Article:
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The role of illness perception and its association with posttraumatic stress at 3 months following acute myocardial infarction


Princip, Mary; Gattlen, Christina; Meister-Langraf, Rebecca E; Schnyder, Ulrich; Znoj, Hansjörg; Barth, Jürgen; Schmid, Jean-Paul; von Känel, Roland (2018). The role of illness perception and its association with posttraumatic stress at 3 months following acute myocardial infarction. Frontiers in Psychology, 9:941.

Abstract

Background: The aim of this study was to investigate the relationship between illness perception and posttraumatic stress disorder (PTSD) symptoms at three months following acute myocardial infarction (MI). Methods: Patients (n = 96) were examined within 48 h and 3 months after the illness episode. The brief revised illness perception questionnaire (Brief-IPQ) was used to assess patients' cognitive representation of their MI. At 3-month follow-up, the Posttraumatic Diagnostic Scale (PDS) and the Clinician-Administered PTSD Scale (CAPS) were used to assess the level of PTSD symptoms. Results: The subjective perception of the illness, including higher harmful consequences (r > 0.35, p < 0.01), higher illness concerns (r > 0.24, p < 0.05) and more emotional impairment (r > 0.23, p < 0.05), was associated with both self-rated and clinician-rated PTSD symptoms. Beliefs regarding harmful consequences after acute MI were independently associated with levels of PTSD symptoms assessed with both the self-rated PDS and CAPS interview (standardized β coefficient = 0.24; P < 0.05) adjusted for demographic factors, cognitive depressive symptoms, fear of dying during MI, factors related to study design, and illness severity. Conclusions: The findings suggest that initial perception of acute MI is significantly associated with PTSD symptoms attributable to MI at 3 months follow-up.

Abstract

Background: The aim of this study was to investigate the relationship between illness perception and posttraumatic stress disorder (PTSD) symptoms at three months following acute myocardial infarction (MI). Methods: Patients (n = 96) were examined within 48 h and 3 months after the illness episode. The brief revised illness perception questionnaire (Brief-IPQ) was used to assess patients' cognitive representation of their MI. At 3-month follow-up, the Posttraumatic Diagnostic Scale (PDS) and the Clinician-Administered PTSD Scale (CAPS) were used to assess the level of PTSD symptoms. Results: The subjective perception of the illness, including higher harmful consequences (r > 0.35, p < 0.01), higher illness concerns (r > 0.24, p < 0.05) and more emotional impairment (r > 0.23, p < 0.05), was associated with both self-rated and clinician-rated PTSD symptoms. Beliefs regarding harmful consequences after acute MI were independently associated with levels of PTSD symptoms assessed with both the self-rated PDS and CAPS interview (standardized β coefficient = 0.24; P < 0.05) adjusted for demographic factors, cognitive depressive symptoms, fear of dying during MI, factors related to study design, and illness severity. Conclusions: The findings suggest that initial perception of acute MI is significantly associated with PTSD symptoms attributable to MI at 3 months follow-up.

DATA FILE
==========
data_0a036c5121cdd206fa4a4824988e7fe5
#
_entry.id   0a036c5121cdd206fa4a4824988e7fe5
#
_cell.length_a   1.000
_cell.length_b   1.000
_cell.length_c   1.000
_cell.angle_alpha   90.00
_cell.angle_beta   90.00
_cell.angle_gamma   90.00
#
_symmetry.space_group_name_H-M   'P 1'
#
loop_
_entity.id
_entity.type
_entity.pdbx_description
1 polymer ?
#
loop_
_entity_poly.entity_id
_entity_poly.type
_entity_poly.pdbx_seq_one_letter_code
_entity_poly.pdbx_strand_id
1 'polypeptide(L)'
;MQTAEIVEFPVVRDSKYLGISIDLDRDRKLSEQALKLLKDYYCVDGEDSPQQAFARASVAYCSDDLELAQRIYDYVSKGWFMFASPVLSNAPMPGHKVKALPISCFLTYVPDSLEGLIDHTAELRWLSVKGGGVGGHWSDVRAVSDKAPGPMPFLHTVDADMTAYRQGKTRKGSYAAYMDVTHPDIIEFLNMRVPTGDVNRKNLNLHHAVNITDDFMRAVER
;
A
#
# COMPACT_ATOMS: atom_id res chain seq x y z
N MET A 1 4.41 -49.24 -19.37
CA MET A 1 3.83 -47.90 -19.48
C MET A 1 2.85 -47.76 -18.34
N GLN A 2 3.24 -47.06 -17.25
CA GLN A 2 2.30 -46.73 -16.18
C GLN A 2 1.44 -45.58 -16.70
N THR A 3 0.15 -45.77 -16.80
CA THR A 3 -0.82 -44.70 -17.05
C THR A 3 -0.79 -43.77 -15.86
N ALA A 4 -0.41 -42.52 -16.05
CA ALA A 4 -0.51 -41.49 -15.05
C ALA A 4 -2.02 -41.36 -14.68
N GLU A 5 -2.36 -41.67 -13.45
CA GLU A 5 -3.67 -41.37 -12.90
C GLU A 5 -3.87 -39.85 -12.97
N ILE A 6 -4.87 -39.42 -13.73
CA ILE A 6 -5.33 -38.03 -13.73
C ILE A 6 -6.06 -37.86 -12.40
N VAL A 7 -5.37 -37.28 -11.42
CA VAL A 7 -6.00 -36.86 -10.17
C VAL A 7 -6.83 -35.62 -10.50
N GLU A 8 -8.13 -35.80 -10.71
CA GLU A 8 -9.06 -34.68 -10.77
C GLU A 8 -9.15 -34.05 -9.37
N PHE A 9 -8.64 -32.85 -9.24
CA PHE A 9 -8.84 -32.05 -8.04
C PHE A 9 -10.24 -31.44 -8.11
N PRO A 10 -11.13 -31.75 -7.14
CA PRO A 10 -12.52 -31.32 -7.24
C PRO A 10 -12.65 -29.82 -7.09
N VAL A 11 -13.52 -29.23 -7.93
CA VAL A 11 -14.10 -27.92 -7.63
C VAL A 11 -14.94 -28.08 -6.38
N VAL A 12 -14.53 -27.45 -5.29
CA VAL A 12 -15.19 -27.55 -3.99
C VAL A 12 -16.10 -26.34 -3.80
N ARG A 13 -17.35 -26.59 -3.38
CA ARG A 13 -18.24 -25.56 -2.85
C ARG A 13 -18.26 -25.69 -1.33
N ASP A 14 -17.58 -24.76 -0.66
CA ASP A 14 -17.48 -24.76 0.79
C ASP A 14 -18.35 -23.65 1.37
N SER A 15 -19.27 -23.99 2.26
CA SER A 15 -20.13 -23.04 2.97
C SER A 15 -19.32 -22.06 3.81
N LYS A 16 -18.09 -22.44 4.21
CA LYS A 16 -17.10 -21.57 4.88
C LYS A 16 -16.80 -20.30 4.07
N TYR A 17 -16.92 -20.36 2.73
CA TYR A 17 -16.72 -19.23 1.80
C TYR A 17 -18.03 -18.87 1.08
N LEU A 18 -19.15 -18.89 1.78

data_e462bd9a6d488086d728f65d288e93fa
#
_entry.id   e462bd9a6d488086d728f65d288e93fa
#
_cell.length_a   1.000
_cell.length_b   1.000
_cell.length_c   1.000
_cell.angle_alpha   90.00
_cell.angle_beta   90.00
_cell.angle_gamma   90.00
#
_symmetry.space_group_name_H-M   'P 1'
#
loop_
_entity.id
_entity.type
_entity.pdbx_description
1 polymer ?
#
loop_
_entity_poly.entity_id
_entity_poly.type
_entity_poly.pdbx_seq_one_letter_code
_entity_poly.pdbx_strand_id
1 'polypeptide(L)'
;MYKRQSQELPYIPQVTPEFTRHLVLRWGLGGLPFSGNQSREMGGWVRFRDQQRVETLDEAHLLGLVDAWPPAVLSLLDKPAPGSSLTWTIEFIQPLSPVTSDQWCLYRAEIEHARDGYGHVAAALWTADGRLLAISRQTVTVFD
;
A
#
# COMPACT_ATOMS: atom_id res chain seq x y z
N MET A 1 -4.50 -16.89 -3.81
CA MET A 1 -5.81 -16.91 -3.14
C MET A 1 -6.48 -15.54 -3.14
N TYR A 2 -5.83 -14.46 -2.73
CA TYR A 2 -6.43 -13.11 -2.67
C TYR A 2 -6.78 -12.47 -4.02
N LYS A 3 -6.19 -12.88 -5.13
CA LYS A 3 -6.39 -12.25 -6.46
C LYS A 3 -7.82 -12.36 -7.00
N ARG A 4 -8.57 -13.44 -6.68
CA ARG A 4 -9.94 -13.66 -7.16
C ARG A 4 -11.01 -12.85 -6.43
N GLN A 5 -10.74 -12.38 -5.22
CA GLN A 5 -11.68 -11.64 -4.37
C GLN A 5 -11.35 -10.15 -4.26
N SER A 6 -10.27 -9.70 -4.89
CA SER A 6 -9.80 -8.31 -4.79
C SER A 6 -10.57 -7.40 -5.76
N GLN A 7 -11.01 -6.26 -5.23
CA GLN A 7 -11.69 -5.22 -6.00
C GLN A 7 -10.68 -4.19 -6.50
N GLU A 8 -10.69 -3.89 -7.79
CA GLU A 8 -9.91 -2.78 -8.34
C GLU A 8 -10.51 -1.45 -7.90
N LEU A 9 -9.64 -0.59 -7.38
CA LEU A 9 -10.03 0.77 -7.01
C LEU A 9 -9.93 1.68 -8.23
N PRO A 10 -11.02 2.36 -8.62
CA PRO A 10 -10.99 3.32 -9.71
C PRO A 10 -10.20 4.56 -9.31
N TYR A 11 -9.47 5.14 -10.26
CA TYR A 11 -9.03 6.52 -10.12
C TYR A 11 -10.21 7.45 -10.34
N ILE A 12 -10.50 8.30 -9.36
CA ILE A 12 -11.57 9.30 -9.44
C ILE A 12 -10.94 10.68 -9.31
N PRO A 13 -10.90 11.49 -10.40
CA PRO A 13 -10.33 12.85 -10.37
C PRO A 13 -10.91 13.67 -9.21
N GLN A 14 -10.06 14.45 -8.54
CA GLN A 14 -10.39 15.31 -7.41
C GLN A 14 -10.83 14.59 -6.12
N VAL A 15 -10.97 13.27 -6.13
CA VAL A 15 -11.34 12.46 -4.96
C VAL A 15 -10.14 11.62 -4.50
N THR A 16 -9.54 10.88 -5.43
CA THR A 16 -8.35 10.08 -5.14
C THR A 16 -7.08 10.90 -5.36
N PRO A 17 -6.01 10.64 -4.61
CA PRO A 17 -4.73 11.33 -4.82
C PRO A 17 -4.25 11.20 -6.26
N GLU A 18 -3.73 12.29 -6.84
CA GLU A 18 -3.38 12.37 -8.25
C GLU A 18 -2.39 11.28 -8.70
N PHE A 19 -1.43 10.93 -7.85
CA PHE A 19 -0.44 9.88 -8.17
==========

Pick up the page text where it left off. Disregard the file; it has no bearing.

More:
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Additional indexing

Item Type:Journal Article, refereed, original work
Communities & Collections:04 Faculty of Medicine > University Hospital Zurich > Institute of Complementary Medicine
04 Faculty of Medicine > University Hospital Zurich > Klinik für Konsiliarpsychiatrie und Psychosomatik
Dewey Decimal Classification:610 Medicine & health
Language:English
Date:2018
Deposited On:28 Jun 2018 06:30
Last Modified:19 Jan 2019 18:44
Publisher:Frontiers Research Foundation
ISSN:1664-1078
OA Status:Gold
Free access at:Publisher DOI. An embargo period may apply.
Publisher DOI:https://doi.org/10.3389/fpsyg.2018.00941

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